Marriage and the Court: The Expected Arrives

The “right to abortion” has been celebrated among its votaries as the remedy to that persisting problem in the human condition: the “unwanted” pregnancy, which arrives out of season, at the wrong time, with the wrong partner. Question: when was the last time we heard of a gay or lesbian couple who were surprised that they had “conceived,” without exactly intending it? That brute, obvious fact of nature should have been a telling guide in itself in explaining why a law of marriage has been cast around the relations of a man and a woman.

Chief Justice Roberts took the trouble finally to make that elementary point. But he made it now in a dissenting opinion as the Court took the final step last Friday and installed “same-sex marriage” as a constitutional right:

The human race must procreate to survive. Procreation occurs through sexual relations between a man and a woman. When sexual relations result in the conception of a child, that child’s prospects are generally better if the mother and father stay together rather than going their separate ways. Therefore, for the good of children and society, sexual relations that can lead to procreation should occur only between a man and a woman committed to a lasting bond.

There is the elementary core of the matter. As Ryan Anderson keeps pointing out, the State is not in the business of licensing friendships and other “intimate, caring” relations. But there is a critical need to create a framework of commitment to envelop the begetting and nurturance of children.

And yet, these matters, grounded in the plainest nature, accessible to ordinary folk, are apparently too primary, too simple to sway the mind of a Justice Anthony Kennedy, drawn to theories of persons ever seeking to “express their identity” in the ever elusive search for “meaning” in their lives.

Some of us were clinging to the slenderest hope that this case of Obergefell v. Hodges might have a less astounding outcome. But no one suffered any doubts that Anthony Kennedy was determined to move along the path he had marked off nineteen years ago in Romer v. Evans and reach the conclusion to which that logic inescapably pointed: The aversion to the homosexual life could be explained mainly by an irrational “animus.” The laws that refused to accept marriage for gays and lesbians must be affected by the same irrational animus. Ergo, those laws cannot strictly be “justified.” They cannot rightly claim then the standing of law.

"Adam and Eve" by Rosario de Velasco, 1932 [Museo Reina Sofia, Barcelona]
“Adam and Eve” by Rosario de Velasco, 1932 [Museo Reina Sofia, Barcelona]

We have heard already, and we will rightly hear more, on the point that five lawyers took it upon themselves to recast an institution that has been bound up with the laws ever since their have been laws. In that way, they also removed the subject of marriage from the political arena, where ordinary citizens could settle on the laws they would have governing their lives. That is all true, but it reflects also the reigning vice of “conservative jurisprudence”: the conservatives are far more comfortable talking about “process” than about the substance of the thing.

And so on the day after the decision in Obergefell, the Wall Street Journal complained that that “the Constitution is silent about marriage and social-policy preferences, which are supposed to be settled by the people and the political branches.”   The editors have no quarrel, that is, with the substance of the decision, but with the way in which it was produced.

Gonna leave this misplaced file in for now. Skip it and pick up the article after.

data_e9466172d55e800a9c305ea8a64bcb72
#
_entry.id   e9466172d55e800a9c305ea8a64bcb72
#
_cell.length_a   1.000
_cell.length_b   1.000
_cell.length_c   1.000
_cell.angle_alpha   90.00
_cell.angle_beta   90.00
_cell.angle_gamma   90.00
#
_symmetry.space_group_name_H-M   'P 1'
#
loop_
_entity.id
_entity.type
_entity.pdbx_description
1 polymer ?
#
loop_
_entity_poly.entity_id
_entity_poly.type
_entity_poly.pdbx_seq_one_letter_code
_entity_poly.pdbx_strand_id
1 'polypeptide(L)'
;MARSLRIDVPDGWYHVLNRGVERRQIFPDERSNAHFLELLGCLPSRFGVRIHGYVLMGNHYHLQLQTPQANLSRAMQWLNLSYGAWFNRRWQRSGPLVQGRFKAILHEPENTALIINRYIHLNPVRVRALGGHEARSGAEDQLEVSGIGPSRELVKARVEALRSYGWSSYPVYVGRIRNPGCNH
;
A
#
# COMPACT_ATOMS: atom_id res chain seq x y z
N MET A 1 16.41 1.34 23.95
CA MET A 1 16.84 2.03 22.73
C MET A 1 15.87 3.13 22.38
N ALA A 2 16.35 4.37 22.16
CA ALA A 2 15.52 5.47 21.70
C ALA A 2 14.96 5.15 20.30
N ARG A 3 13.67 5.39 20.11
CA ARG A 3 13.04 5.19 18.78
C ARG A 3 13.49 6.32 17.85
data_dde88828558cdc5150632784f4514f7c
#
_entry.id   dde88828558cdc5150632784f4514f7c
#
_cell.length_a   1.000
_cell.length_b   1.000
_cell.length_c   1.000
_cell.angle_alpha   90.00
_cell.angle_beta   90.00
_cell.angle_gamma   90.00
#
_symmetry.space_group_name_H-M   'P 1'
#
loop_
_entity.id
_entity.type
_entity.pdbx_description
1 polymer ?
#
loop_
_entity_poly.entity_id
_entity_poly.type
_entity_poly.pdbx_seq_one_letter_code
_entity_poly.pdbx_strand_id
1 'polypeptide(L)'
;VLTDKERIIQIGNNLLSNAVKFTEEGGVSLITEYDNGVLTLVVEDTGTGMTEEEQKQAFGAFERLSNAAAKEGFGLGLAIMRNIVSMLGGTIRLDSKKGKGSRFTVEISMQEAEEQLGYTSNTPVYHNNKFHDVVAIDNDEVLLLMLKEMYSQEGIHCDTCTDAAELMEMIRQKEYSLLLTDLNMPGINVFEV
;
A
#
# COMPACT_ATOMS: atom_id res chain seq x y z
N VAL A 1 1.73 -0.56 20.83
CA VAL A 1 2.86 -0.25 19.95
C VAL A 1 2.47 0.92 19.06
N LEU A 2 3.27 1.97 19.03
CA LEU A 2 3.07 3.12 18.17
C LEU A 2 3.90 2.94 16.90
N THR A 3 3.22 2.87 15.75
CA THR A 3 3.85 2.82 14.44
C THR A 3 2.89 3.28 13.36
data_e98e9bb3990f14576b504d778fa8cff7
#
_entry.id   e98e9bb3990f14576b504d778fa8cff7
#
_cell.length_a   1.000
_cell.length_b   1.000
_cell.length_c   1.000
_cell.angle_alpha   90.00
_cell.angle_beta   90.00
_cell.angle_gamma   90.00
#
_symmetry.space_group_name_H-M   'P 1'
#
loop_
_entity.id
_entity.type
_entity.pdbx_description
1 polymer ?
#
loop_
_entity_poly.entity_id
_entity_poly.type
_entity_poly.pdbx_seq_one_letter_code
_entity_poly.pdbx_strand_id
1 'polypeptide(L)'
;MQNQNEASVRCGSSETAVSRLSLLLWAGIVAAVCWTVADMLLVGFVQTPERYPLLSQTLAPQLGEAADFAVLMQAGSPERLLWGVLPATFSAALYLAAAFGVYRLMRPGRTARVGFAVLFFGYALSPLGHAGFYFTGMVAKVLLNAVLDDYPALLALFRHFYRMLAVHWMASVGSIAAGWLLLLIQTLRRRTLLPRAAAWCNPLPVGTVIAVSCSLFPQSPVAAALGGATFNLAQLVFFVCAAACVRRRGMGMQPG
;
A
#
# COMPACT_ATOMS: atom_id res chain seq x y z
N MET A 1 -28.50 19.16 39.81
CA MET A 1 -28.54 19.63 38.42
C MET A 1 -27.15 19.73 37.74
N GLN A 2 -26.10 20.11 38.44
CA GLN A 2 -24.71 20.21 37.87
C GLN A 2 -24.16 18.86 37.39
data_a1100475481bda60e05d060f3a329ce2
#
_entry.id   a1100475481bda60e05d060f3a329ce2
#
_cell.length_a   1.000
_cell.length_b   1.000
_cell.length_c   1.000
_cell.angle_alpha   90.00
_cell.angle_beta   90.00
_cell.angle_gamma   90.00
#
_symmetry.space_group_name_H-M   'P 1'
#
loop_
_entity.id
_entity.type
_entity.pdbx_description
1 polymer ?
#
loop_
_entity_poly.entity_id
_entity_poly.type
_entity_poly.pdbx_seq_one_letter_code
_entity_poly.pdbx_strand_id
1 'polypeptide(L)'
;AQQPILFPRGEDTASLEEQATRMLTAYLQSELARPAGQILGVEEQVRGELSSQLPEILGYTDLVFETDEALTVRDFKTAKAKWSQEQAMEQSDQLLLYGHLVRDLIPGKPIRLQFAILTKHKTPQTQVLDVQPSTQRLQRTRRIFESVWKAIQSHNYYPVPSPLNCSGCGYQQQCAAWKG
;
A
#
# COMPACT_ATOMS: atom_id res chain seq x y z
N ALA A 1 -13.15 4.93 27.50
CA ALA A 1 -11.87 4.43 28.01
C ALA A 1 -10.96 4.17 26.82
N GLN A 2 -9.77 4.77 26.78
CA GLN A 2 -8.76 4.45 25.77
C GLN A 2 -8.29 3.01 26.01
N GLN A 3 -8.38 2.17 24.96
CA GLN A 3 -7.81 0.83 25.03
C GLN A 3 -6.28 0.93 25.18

And yet the Constitution had been equally silent about marriage when the Court struck down the laws that barred marriage across racial lines. It was a matter of explaining why race was not a justified criterion in judging the fitness of anyone to marry. What had to be explained then was why it was not unjustified in the same way to insist that marriage made sense only as the relation between a man and a woman.

At the heart of the matter was that stubborn fact of “sex” in the strictest sense, the sex that has as its telos, or purpose, the begetting of children. It’s the purpose that explains why “Male and female He created them.” What the lawyers seemed always too embarrassed to explain was that there was a natural correspondence between the bodily acts of coupling in men and women and the begetting of the children who would embody, in one flesh, the wedding of that man and woman.

Yes, couples may be childless, and they may adopt children, as gay and lesbian couples may adopt children. But none of that displaces the meaning that must ever attach to that joining of bodies in what is delicately called that “reproductive act.” Any clinician affecting to use that posture as a way of getting “closer” to his patient would be brought up on charges.

Of course it would help here if people had the sense of sacraments – of a larger meaning that may attach to simple, bodily acts. Twenty-five years ago the lawyer-activist Nan Hunter was candid enough to say that the purpose of the campaign for gay marriage was to “expose and denaturalize the historical construction of gender at the heart of marriage.”

After all the litigation, with theories high flown, that question of “nature” remained the core of the problem, and it was the matter that the lawyers found too delicate or too simple to explain.

Hadley Arkes

Hadley Arkes

Hadley Arkes is the Founder/Director of the James Wilson Institute in Washington, D.C. and professor of jurisprudence emeritus at Amherst College. He was the architect of the Born-Alive Infants' Protection Act. His most recent book is Constitutional Illusions & Anchoring Truths: The Touchstone of the Natural Law. Volume II of his audio lectures from The Modern Scholar, First Principles and Natural Law is now available for download.



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